Another thing which Empire does is make sure that the good guys come out on the losing end by the time it's over.  It is dark.  In the sense that the good guys don't triumph over evil.  We watch characters get betrayed, captured, and come near death a couple of times.  And Yoda is certainly a harsh teacher.  All these elements make up The Empire Strikes Back, and all these elements serve to further develop the characters.  It also has more memorable lines than the first movie and stronger acting.  This is partially because Irvin Kershner was a little bit more lax than Lucas.  Instead of making them stick exactly to the script, Kershner was open to improvising.  The famous line uttered by Han Solo after Leia tells him she loves him ("I know") was not originally in the script (the line was to be "I love you too,") but Harrison Ford thought that didn't sound like Han Solo, and after they shot the scene Kershner agreed.  Kershner was also known to talk to his actors and work a little better with them than Lucas did.  

Yet we are still left to wonder if Lucas really had everything planned out from the get go.  Lucas's insensitivity to his cast and crew was still apparent.  He waited until just before shooting the famous, "I am your father," scene before actually telling Mark Hamill about it (it wasn't in the script) and David Prowse was never told his voice would be recorded over for any of the films.  It's a little insensitive of Lucas, but at least he stepped back a little and let Kershner control things, which was probably for the best.  Lucas still had a lot of creative talent at this time, but it continues to bring about if he really had this all planned out like he claimed.  It's hard to tell, and I'm sure Star Wars fans will debate that for years to come.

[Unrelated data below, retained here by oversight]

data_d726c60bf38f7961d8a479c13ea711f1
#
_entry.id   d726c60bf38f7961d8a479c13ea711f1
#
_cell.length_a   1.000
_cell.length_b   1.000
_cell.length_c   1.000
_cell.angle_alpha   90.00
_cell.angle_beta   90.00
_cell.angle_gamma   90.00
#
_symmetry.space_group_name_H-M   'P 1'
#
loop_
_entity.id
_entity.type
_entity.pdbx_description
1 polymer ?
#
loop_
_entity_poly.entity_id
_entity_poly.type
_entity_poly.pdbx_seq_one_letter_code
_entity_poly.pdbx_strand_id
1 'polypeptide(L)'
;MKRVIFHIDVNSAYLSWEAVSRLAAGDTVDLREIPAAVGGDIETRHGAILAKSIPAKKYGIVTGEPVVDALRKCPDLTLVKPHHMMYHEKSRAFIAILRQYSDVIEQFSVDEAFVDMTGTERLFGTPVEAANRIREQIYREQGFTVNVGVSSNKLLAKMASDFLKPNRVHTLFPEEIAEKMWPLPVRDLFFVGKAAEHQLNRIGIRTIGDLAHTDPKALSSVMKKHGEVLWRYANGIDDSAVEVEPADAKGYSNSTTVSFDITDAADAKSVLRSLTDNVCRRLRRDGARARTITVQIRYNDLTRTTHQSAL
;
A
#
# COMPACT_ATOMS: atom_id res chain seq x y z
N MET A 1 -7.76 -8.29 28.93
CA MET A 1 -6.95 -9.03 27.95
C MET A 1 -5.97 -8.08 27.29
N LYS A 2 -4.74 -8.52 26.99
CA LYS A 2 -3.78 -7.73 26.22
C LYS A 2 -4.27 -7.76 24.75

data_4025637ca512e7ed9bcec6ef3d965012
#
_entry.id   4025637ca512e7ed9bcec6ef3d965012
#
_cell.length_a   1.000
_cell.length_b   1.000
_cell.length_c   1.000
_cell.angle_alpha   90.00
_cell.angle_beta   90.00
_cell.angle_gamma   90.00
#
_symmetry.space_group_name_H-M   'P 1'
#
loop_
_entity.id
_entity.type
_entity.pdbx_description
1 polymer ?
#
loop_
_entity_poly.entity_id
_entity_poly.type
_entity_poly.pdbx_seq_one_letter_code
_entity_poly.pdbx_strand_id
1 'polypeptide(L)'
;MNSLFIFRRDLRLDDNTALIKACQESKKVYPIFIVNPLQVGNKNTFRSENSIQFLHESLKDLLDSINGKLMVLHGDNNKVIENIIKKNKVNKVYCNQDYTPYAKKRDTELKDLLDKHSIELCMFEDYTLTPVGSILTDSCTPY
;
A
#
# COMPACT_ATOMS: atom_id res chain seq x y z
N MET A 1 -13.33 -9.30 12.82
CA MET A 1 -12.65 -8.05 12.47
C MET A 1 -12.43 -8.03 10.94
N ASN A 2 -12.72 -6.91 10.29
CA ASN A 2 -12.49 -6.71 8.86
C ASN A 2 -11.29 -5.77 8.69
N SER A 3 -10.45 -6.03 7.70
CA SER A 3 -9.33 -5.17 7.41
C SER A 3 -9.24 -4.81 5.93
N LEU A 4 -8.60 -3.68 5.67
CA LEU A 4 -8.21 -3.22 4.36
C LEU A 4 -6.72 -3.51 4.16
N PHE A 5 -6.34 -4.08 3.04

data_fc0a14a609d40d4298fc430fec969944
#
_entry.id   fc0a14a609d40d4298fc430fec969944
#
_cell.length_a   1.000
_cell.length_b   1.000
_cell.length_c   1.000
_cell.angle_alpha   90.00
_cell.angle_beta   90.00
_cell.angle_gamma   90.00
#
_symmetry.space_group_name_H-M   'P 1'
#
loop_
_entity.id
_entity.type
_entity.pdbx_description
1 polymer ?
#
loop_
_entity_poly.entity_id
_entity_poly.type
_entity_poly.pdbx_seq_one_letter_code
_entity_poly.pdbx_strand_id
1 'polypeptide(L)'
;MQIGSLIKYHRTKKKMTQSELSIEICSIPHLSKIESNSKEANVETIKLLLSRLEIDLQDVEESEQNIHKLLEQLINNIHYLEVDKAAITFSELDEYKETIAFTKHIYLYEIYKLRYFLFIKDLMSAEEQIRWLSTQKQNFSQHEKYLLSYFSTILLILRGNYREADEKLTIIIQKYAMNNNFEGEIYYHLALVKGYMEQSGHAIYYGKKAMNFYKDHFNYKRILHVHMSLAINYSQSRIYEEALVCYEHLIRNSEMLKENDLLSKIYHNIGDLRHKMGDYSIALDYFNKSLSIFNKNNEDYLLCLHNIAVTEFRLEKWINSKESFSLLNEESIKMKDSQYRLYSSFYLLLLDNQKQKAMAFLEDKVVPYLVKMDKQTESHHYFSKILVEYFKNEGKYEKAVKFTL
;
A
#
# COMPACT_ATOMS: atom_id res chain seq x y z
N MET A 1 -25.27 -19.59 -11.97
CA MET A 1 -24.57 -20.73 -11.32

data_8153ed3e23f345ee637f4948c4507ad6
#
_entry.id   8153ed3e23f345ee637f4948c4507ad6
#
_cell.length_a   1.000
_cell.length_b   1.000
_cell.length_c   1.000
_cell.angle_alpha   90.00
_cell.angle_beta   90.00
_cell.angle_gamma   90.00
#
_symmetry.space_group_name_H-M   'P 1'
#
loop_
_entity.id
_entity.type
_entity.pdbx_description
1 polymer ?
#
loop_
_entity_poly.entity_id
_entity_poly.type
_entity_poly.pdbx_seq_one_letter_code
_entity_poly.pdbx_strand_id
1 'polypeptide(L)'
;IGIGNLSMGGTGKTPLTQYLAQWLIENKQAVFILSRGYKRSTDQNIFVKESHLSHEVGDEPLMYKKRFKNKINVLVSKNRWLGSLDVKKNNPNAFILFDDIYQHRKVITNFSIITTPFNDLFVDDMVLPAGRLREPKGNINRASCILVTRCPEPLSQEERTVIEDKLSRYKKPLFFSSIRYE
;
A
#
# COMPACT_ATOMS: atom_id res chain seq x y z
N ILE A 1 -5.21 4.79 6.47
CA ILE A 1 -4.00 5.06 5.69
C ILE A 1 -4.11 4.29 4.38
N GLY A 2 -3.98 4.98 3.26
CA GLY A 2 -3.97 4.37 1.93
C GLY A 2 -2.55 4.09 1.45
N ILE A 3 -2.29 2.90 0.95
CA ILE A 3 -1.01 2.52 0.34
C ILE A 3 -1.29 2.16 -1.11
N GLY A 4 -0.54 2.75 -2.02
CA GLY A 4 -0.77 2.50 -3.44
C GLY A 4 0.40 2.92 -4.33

Just like Star Wars, Empire was released as a special edition in 1997 with additional footage and a few changes.  And once again in 2004 you got more changes.  Although the changes here appear more radical.  The biggest change is the conversation Vader has with the Emperor, which has been entirely changed to give it more continuity with the prequel trilogy.  Not to mention the original actor was replaced with Ian McDiarmid.  That actually sort of makes sense since he played the emperor in Return of the Jedi.  Nevertheless, this showed that Lucas was willing to really change things when altering his trilogy (but the biggest and arguably most controversial changes would come in Return of the Jedi).  For some fans this is a huge thing.  I'm not exactly one of those fans, but I did have problems with the conversation between the Emperor and Vader being changed.  It's still a good movie, but it's just a shame that for most fans, getting the 2004 DVD edition isn't exactly going to be the movie they grew up with.  And with the advent of Blu-Ray one has to wonder if even more changes are in store.  As with the first Star Wars, Lucas was never convinced that Empire was as good or as perfect as it could've been.

The music score here is even better than what we got in the first film.  It's stronger and darker.  In particular, the Imperial March is among the best musical pieces of the entire trilogy.  It brings out the dark nature of the film, Vader and the Empire in general.  The love theme for Leia and Han is also very moving.  The movie plays on two fronts but never becomes too lost on one front or the other.  It might take you a moment to understand all of Yoda's teachings the first time, but that's also part of the fun.  The Empire Strikes Back, of all the Star Wars movies, is perhaps the most thematically provacative--perhaps even thought-provoking in some instances.  It's amazing how much you are shown, but also how much isn't directly stated, but left up to movie-goers to piece together for themselves. 

The Empire Strikes Back is often labeled the best Star Wars movie and one of the greatest sequels ever made.  When it originally came out it was panned by critics, and also left people with one cliffhanger of an ending.  An ending that back in 1980, fans would have to wait three years to see the conclusion of.  Yet, Empire aged very well. 

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More Star Wars: Episode V - The Emp... reviews
review by . August 24, 2010